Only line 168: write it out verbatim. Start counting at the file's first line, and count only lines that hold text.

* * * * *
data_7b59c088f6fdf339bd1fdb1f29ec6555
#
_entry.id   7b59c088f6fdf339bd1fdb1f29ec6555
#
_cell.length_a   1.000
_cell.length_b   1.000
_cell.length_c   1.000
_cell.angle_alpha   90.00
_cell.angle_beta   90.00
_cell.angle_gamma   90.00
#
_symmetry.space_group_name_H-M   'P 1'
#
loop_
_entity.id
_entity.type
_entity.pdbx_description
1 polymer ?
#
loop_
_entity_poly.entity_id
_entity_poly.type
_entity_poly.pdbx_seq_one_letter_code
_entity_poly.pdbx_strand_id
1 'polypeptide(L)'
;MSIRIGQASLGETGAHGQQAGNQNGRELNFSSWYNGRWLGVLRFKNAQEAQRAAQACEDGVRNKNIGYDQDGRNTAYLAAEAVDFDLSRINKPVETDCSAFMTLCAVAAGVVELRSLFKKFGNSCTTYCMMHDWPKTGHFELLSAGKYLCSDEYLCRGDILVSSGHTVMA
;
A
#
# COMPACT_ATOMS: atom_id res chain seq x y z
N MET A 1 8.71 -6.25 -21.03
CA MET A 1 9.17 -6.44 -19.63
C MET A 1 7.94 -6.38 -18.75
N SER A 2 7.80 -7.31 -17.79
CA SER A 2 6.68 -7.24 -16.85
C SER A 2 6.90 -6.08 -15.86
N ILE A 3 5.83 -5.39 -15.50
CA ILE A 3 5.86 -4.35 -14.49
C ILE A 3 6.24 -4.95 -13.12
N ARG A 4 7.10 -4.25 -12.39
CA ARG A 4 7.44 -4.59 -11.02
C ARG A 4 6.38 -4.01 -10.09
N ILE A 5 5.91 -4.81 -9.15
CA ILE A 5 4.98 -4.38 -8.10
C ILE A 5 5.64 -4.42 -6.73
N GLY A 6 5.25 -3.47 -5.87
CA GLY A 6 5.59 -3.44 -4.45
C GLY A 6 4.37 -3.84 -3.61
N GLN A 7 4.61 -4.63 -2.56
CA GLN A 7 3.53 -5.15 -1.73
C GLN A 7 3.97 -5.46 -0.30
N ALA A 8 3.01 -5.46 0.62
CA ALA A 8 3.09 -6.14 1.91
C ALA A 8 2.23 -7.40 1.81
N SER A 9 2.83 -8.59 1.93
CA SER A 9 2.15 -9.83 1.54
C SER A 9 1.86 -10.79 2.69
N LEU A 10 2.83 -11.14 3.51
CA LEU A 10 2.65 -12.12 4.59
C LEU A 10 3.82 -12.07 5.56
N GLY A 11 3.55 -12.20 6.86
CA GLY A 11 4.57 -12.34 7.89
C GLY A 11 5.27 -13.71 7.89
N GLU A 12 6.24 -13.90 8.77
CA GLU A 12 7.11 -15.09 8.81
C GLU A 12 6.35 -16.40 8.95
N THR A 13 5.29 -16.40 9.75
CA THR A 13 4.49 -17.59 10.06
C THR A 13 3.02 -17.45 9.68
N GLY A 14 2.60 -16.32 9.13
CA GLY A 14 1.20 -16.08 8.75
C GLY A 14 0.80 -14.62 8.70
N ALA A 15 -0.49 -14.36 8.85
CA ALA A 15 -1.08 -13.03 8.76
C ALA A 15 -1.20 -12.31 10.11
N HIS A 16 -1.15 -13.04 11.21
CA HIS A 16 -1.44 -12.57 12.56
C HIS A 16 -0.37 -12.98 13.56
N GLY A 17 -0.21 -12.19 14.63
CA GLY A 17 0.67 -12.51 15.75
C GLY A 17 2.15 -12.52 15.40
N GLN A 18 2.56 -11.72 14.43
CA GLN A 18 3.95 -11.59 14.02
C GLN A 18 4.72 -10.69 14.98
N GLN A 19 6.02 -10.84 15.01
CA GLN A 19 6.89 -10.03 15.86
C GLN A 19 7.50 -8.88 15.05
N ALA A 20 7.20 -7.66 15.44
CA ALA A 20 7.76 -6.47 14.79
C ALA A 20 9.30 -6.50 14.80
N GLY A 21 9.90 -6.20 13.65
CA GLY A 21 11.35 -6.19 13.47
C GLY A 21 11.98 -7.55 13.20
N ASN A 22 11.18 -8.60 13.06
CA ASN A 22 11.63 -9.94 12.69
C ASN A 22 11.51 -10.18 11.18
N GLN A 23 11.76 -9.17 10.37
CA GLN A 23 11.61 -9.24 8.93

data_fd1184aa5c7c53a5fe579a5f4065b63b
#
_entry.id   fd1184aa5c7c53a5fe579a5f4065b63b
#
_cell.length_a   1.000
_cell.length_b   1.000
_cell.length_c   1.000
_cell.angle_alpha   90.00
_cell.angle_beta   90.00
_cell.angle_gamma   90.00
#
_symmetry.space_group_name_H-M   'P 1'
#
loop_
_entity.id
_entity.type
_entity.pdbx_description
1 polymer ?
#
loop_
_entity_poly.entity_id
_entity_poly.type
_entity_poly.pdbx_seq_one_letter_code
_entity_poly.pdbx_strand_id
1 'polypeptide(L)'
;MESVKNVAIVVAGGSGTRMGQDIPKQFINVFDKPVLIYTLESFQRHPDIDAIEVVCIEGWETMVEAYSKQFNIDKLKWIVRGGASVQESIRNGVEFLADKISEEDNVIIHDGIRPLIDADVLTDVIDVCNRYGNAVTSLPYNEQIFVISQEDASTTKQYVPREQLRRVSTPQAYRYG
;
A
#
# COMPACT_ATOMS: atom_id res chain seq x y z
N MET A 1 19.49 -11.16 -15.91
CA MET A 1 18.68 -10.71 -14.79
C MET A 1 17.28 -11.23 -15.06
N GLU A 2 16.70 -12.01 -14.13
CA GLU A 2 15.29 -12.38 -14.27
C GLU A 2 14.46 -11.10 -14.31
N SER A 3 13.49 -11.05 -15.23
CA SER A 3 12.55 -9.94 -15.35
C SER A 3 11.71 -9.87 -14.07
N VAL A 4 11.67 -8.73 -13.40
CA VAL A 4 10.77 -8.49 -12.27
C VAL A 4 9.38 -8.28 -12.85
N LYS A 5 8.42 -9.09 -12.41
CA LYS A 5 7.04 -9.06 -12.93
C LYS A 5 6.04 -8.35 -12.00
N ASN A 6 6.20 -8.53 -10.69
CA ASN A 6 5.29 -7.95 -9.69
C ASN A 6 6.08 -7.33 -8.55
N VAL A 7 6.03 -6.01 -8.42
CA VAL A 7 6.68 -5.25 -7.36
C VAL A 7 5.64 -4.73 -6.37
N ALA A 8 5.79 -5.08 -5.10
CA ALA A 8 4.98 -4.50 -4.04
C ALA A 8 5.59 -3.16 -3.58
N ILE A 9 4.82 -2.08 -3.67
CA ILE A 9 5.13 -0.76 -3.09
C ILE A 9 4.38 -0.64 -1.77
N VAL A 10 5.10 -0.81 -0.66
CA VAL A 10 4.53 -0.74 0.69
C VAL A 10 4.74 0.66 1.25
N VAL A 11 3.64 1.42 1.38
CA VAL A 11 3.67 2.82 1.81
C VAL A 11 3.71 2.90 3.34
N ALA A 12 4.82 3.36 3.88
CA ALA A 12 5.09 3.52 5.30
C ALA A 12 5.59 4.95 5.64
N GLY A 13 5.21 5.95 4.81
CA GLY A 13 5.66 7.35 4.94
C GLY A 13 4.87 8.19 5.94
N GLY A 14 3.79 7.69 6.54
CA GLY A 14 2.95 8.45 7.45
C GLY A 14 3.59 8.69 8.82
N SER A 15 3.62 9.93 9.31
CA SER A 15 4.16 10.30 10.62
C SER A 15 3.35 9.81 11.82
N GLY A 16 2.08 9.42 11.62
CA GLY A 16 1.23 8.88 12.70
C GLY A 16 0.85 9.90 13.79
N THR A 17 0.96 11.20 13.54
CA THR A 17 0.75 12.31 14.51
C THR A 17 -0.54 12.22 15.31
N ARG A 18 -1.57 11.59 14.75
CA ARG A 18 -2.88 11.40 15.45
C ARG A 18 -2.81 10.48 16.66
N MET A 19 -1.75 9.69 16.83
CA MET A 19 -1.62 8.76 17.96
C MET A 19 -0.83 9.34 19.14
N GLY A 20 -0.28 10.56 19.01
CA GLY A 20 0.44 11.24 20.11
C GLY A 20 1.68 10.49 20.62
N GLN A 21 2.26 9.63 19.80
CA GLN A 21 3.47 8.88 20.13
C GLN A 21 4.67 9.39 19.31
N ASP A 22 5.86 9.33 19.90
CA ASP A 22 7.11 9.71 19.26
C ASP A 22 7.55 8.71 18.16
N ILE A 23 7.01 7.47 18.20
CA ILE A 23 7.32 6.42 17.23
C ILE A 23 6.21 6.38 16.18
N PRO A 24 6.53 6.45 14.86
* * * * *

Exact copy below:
N GLY A 14 3.79 7.69 6.54